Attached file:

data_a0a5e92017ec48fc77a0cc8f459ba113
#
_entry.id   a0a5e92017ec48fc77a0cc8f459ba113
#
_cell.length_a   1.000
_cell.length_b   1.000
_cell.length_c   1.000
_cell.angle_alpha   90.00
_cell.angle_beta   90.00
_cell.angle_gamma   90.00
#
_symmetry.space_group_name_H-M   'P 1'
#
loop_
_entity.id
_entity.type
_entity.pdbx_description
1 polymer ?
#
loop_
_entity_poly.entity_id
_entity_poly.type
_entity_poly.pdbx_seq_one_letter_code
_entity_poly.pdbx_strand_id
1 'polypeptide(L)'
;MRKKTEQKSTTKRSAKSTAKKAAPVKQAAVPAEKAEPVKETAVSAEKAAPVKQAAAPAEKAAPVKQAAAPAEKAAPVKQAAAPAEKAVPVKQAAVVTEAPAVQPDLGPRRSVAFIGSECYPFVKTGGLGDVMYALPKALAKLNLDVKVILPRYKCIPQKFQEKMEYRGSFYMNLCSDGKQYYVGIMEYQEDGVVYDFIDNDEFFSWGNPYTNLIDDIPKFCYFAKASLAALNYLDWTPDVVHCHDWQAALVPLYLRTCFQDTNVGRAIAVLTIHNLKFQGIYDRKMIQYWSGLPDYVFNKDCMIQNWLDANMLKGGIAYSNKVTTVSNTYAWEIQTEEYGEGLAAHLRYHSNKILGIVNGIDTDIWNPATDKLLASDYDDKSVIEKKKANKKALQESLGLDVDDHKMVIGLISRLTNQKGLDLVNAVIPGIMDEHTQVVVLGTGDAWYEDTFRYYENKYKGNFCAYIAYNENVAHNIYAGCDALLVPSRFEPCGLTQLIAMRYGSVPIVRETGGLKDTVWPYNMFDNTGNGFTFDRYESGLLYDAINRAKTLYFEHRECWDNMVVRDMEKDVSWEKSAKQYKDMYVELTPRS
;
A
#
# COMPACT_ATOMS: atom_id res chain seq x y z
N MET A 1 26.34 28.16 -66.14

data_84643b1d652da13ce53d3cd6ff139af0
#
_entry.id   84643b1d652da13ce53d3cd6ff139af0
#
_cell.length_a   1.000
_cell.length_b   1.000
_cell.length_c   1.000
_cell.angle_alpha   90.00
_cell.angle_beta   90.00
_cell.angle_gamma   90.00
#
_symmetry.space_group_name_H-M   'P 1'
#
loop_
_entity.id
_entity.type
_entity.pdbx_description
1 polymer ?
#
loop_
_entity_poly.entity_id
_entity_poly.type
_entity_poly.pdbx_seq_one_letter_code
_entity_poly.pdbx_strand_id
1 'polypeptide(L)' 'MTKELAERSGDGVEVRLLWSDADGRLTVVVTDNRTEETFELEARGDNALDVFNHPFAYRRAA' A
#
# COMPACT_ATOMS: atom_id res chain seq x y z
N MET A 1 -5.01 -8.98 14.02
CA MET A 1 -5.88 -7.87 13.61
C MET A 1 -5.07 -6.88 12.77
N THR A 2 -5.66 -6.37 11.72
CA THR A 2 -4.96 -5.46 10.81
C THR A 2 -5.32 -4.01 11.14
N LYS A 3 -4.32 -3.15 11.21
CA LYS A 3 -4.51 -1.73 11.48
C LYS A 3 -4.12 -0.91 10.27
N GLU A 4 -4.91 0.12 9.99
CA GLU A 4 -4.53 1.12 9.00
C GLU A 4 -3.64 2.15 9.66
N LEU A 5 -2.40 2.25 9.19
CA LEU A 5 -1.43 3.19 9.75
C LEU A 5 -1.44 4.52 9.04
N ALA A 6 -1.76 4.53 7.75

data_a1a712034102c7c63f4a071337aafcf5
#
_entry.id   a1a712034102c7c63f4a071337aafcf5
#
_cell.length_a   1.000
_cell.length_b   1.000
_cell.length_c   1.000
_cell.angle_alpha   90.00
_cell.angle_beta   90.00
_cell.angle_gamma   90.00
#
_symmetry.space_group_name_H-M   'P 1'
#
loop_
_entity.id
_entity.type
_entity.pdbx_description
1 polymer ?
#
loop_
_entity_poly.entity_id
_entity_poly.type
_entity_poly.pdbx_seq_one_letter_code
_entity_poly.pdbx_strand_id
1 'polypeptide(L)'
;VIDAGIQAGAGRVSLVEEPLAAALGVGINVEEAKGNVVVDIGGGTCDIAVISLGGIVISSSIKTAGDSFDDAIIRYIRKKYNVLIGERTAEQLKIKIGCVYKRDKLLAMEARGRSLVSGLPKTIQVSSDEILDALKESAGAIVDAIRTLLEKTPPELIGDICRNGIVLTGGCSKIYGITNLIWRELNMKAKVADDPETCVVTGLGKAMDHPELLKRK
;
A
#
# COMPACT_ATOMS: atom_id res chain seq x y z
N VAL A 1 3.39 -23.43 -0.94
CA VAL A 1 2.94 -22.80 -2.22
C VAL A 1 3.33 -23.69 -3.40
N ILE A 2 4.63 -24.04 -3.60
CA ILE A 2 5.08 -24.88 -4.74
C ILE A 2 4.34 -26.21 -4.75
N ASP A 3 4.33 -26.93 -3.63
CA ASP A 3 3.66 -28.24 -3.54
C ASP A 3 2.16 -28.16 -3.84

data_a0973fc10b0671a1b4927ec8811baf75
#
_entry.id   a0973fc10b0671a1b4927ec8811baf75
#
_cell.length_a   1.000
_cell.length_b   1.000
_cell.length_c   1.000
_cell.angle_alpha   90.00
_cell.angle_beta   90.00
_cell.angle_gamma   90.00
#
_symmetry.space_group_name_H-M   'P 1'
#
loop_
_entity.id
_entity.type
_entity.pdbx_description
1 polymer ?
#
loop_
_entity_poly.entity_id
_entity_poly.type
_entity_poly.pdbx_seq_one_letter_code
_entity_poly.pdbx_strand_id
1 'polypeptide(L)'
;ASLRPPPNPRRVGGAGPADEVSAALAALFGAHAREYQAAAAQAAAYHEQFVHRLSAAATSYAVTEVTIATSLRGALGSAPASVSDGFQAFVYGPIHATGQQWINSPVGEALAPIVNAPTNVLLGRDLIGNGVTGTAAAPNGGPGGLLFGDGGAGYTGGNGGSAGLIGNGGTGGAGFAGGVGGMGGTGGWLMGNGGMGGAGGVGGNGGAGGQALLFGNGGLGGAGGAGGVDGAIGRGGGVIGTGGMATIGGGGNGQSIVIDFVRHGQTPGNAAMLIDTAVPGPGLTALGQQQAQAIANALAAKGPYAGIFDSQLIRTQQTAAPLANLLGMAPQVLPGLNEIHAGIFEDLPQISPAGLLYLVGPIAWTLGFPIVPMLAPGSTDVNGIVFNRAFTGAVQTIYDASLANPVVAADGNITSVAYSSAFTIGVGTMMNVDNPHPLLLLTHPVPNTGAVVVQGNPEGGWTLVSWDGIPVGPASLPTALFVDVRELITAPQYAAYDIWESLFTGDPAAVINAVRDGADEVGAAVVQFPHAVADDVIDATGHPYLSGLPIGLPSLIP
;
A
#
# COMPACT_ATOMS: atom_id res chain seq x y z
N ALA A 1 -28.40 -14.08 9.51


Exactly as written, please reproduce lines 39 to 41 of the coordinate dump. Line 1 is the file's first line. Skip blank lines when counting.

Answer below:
_cell.angle_alpha   90.00
_cell.angle_beta   90.00
_cell.angle_gamma   90.00